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Looking for Product development tricks ? Every component of the design should serve a purpose. There should be a point to it. If there isn’t, you should consider very seriously whether that element ought to be included in the design at all. This goes back, in part, to the fact that as a designer you are not designing for yourself. You are designing for others. Any aspect of your design that is not obviously useful is just one more thing that could get in the way or detract from the user’s experience of the product. Users need to be able to quickly and intuitively understand how a product is supposed to work. You cannot guarantee that they will always use it that way, but you need to make sure that your product is not complicated to use.

Unless you’ve completely reinvented the wheel with your product, chances are there are some similar businesses to yours who have existed in the past or still exist today. Study the road they traveled to get to market and the path they followed afterward. Are there any mistakes they made you can find? Learn from them. Did they do anything really well? Learn from that, too, and apply it to your own business model. Time after time, entrepreneurs fail in the same way their predecessors did simply because they didn’t truly analyze the causes for certain errors and the effects. Experts like Jon Brody, the CEO and Co-Founder of Ladder, agree entrepreneurs must “learn the lessons of others.” Before you invest your life savings into your business, do the research to avoid common pitfalls those before you fell into. Read extra info on Launching a product.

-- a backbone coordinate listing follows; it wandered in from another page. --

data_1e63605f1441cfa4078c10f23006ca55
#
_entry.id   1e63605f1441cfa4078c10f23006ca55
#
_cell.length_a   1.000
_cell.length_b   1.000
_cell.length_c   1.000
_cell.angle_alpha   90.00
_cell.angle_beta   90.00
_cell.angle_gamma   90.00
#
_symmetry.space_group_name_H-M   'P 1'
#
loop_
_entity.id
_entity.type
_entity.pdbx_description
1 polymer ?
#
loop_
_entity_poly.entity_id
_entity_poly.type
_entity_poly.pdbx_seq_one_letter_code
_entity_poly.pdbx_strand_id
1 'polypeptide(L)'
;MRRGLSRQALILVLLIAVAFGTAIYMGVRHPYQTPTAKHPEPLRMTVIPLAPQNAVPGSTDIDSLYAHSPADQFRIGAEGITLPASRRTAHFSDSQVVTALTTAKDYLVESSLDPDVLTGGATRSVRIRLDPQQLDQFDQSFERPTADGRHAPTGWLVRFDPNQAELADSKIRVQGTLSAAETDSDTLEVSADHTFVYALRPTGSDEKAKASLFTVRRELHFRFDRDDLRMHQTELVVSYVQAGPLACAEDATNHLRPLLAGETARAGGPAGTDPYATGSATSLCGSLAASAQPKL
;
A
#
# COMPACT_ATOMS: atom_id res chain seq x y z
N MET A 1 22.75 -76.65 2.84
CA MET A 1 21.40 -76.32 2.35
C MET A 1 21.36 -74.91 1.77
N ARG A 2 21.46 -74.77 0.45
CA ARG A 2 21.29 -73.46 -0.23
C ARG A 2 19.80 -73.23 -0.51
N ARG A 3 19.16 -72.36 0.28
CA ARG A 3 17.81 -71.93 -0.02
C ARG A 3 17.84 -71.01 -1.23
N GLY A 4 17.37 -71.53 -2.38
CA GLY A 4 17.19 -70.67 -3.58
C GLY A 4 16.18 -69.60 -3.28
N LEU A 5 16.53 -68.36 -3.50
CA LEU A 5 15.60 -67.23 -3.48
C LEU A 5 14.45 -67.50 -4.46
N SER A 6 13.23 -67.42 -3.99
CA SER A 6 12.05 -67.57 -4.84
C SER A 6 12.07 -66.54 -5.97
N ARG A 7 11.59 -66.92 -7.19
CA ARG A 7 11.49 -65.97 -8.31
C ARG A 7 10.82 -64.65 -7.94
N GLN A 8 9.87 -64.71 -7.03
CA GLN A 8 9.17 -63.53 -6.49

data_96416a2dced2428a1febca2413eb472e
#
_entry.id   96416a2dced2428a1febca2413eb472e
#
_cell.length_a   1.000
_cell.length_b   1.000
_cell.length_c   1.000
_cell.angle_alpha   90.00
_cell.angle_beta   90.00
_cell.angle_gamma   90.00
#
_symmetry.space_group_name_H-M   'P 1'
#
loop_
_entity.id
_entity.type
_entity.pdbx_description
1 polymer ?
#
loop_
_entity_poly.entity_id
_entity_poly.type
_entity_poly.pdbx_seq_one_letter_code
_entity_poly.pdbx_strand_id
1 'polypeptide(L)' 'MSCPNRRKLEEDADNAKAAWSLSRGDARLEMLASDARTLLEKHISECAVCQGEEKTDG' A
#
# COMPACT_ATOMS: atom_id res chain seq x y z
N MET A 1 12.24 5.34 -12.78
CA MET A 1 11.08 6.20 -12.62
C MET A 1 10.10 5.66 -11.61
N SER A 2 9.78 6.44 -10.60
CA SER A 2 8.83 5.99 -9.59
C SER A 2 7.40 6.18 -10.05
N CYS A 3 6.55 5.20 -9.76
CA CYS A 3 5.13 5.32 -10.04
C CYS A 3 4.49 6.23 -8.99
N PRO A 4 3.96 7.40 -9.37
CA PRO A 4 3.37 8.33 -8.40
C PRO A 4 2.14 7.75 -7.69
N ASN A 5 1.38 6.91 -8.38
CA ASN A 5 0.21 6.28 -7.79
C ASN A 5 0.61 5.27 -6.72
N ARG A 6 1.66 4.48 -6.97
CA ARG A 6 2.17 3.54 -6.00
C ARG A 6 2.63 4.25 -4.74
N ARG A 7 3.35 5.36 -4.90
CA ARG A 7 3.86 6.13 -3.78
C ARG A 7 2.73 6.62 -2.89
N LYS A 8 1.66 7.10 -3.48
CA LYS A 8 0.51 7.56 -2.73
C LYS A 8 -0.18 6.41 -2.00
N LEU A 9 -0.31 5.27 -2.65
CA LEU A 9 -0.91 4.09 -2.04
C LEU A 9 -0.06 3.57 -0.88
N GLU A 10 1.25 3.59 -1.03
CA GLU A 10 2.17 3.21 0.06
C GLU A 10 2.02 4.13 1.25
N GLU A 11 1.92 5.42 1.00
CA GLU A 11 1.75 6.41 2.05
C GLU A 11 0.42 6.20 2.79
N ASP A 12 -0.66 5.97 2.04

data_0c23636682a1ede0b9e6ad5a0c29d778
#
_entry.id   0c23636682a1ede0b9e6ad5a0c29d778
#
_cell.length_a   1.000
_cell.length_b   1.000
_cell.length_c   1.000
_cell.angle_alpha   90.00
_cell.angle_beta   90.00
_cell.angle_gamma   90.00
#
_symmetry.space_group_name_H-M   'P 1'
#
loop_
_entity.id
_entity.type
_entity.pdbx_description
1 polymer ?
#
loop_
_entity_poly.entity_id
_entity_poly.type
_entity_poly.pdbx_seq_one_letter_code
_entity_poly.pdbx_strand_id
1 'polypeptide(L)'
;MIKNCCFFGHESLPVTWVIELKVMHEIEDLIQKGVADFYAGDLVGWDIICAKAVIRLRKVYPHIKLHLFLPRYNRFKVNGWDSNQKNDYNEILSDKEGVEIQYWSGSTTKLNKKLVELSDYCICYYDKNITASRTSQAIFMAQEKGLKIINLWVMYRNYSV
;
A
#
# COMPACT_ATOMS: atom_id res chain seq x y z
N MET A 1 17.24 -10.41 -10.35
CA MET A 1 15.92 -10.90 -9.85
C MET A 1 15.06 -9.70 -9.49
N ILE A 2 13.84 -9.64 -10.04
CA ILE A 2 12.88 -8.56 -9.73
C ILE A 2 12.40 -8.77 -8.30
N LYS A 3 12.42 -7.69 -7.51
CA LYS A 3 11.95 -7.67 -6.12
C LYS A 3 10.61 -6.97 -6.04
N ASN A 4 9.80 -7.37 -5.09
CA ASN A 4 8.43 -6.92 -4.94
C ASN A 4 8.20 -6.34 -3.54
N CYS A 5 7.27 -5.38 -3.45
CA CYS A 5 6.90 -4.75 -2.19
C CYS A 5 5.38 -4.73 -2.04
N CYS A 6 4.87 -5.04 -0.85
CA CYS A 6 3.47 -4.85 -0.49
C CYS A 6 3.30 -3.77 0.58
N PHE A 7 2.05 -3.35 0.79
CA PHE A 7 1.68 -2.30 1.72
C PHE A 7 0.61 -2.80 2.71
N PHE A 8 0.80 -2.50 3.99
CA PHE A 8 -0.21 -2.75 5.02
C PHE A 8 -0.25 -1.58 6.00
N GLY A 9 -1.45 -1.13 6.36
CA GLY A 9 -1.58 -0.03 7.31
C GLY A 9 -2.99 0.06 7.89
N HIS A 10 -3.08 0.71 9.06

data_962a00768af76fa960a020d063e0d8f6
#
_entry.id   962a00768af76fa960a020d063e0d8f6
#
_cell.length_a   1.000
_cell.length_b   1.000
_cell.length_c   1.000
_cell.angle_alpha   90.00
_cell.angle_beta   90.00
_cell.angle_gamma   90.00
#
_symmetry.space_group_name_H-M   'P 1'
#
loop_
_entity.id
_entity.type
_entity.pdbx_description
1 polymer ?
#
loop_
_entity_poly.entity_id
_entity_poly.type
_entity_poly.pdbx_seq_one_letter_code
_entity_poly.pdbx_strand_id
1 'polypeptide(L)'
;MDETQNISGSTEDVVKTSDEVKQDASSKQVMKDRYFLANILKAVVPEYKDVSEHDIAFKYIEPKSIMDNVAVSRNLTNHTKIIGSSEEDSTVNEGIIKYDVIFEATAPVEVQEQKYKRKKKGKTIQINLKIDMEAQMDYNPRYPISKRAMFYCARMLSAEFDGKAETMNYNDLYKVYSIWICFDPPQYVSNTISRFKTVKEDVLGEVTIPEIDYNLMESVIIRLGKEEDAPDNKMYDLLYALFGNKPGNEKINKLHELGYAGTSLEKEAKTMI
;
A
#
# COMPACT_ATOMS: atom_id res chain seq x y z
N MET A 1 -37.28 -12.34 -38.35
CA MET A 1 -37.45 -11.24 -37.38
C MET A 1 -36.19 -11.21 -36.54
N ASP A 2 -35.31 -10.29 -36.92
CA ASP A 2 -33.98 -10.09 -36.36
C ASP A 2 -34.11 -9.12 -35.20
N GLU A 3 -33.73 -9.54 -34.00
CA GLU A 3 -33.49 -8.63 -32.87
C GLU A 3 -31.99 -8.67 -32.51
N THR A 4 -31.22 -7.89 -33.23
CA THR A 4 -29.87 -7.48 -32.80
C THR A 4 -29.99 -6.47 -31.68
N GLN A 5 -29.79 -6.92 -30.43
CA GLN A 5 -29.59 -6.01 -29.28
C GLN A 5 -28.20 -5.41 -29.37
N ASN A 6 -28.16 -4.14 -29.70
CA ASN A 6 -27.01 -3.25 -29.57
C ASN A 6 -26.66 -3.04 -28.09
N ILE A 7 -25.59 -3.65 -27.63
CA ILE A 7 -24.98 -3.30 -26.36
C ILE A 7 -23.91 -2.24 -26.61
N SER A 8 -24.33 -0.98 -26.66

Take a broad view and make topline decisions that will carry through each element of your brand identity. Now you’ve determined what you stand for and where you want your business to go, but there’s still a few steps to take prior to hiring that web designer or launching a logo contest if you want to get it right the first time. Again, resist the temptation to dive into specific “must-have” elements like a business card, website, or Facebook page until you’ve made some broad decisions upfront about some key concepts such as: Brand voice – fun and playful, socially responsible, careful, edgy, artistic, healthful… think about how you want your brand to speak and sound across all platforms. This “voice” should map back to your larger purpose and core values, and appeal to your ideal customers.

Start-Up trick of the day : Carry on planning: Once you’ve done a bit of doing, go ahead and go back to planning. Constantly re-evaluating your business and the direction it’s going in can help you find opportunities for growth. Anticipate the future: Nobody can know for sure what tomorrow will bring, but if you keep yourself informed and learn how to spot upcoming trends, you’ll be much more likely to successfully predict the future. Source: